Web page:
Drone-metal pioneers Earth have always, despite playing decidedly within their genre, managed to develop their style enough to stay distinct and relevant with each release, from the stoner-friendly grunge of their early years to the desolate, quiet soundscapes of Hex to the dry, dusty rumbles of The Bees Made Honey In The Lion's Skull and on to the cool, arid and remote heights of the double-album Angels of Darkness, Demons of Light. Which is why it's such a disappointment that Primitive and Deadly, for all of its potential, is such a regression for the band.
How do I mean? Certainly there's promise of something sharper and more explosive than anything front-man Dylan Carlson's ever done in the past —"Even Hell Has Its Heroes" is as close to flat-out rock as Earth has ever come; including, as it does, dueling instruments and a few virtuosic guitar solos that demonstrate the kind of technical brilliance we've all come to associate with Carlson while adding just enough of a raw, energetic edge to keep Earth exciting—but it's not quite enough; the album feels like a retread in too many other ways. "Torn By The Fox Of The Crescent Moon" is eerily reminiscent of the twenty-year old "Ouroboros Is Broken", while "From The Zodiacal Light" might—sans the vocals—fit right back on TBMHITLS, it might even be mistaken for "Rise to Glory" if the listener was careless enough to overlook the very, very unwelcome vocals.
Though Earth once did incorporate a bit of mumbling from Carlson, and even from Kurt Cobain, it was never a pronounced part of any song. The lyrics were muttered near-nonsense unconcerned with eloquence. They didn't grasp, they just took a backseat and propped up the walls of sound and beautiful, dragging distortions. Contrast that with Mark Lannegan's entirely unwelcome, and quite frankly weak crooning; sounding here less like the portentous yowlings of a mad preacher and more like the bored mutterings of a senile geezer who's retired to Boca Raton. While Rabia Qazi does manage to integrate her vocals far better than Lannegan, they're still bland and slightly grating and ultimately a distraction.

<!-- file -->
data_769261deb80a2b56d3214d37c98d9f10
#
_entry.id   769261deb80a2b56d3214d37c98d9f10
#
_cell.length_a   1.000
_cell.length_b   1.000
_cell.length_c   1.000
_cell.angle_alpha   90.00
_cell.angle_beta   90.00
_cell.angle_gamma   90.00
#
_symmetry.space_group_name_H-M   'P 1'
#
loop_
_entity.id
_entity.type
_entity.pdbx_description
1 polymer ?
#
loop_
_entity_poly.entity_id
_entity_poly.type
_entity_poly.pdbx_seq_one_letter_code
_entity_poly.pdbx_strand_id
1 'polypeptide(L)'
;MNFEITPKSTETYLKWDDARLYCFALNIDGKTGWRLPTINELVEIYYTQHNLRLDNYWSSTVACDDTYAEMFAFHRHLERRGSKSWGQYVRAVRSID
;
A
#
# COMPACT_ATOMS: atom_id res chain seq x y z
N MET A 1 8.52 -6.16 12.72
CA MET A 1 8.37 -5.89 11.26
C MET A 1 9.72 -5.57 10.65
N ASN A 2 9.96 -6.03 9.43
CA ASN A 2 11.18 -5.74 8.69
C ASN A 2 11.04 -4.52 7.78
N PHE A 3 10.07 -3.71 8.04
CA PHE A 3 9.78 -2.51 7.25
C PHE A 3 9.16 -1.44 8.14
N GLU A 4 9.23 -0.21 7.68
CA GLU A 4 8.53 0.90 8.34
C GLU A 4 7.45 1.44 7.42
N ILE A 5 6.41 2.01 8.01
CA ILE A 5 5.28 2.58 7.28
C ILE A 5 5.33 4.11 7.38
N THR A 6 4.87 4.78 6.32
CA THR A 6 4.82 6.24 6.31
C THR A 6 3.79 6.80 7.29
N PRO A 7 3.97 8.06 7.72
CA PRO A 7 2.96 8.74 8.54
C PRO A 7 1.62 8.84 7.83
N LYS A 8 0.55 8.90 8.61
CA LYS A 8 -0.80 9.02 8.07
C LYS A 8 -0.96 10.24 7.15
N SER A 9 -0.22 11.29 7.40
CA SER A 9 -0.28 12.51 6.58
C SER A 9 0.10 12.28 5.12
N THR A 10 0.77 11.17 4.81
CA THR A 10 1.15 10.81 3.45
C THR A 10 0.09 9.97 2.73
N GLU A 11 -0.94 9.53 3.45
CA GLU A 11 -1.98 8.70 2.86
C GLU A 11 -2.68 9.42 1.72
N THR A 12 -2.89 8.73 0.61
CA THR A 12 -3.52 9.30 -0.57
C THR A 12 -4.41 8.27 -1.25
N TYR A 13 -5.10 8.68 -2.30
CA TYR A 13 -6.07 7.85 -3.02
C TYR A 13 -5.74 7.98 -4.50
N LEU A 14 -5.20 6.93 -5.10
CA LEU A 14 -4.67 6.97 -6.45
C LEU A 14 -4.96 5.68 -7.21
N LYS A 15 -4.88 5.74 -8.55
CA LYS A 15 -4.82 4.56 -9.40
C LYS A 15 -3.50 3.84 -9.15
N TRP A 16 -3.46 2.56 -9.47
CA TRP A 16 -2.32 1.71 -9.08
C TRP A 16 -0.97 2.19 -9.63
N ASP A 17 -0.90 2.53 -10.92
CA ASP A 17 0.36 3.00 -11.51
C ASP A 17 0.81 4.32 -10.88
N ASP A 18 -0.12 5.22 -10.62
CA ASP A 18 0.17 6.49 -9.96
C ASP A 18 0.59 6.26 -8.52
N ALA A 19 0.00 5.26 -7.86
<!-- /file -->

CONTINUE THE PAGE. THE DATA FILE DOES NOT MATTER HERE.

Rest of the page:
See, the problem with elements like these is that Earth is a band that works by accretion, by the slow and steady building of its sonic elements. Very little is allowed to stand out, and for good reason. Carlson is a master of using drone and repetition to mask the myriad subtle, brilliant changes he slowly, imperceptibly slips into his music; instruments drift into the song and hover around the central bass or guitar or percussion like ghosts drawn to a fire or, maybe more appropriately, asteroids drawn to a planet. The drone is meant to lull listeners to complacency so that they don't notice the slow build; only when the song has finally built to its climax does it move out of the way, at which point the listener is jarred awake just in time for the crushing and now inescapable force of the song. There is the suggestion with "Even Hell Has Its Heroes" that Earth might, in fact, have found a way to paradoxically incorporate rapid shifts and the occasional electrical jolt into their drone, but it's a promise sadly unfulfilled by the rest of the album. It's not that Primitive and Deadly is bad Earth, even if the inclusion of vocals is ill-advised: if Earth hadn't already mastered this territory it'd be a game changer. The problem is that Earth has done this before, and done it better, and so should know better.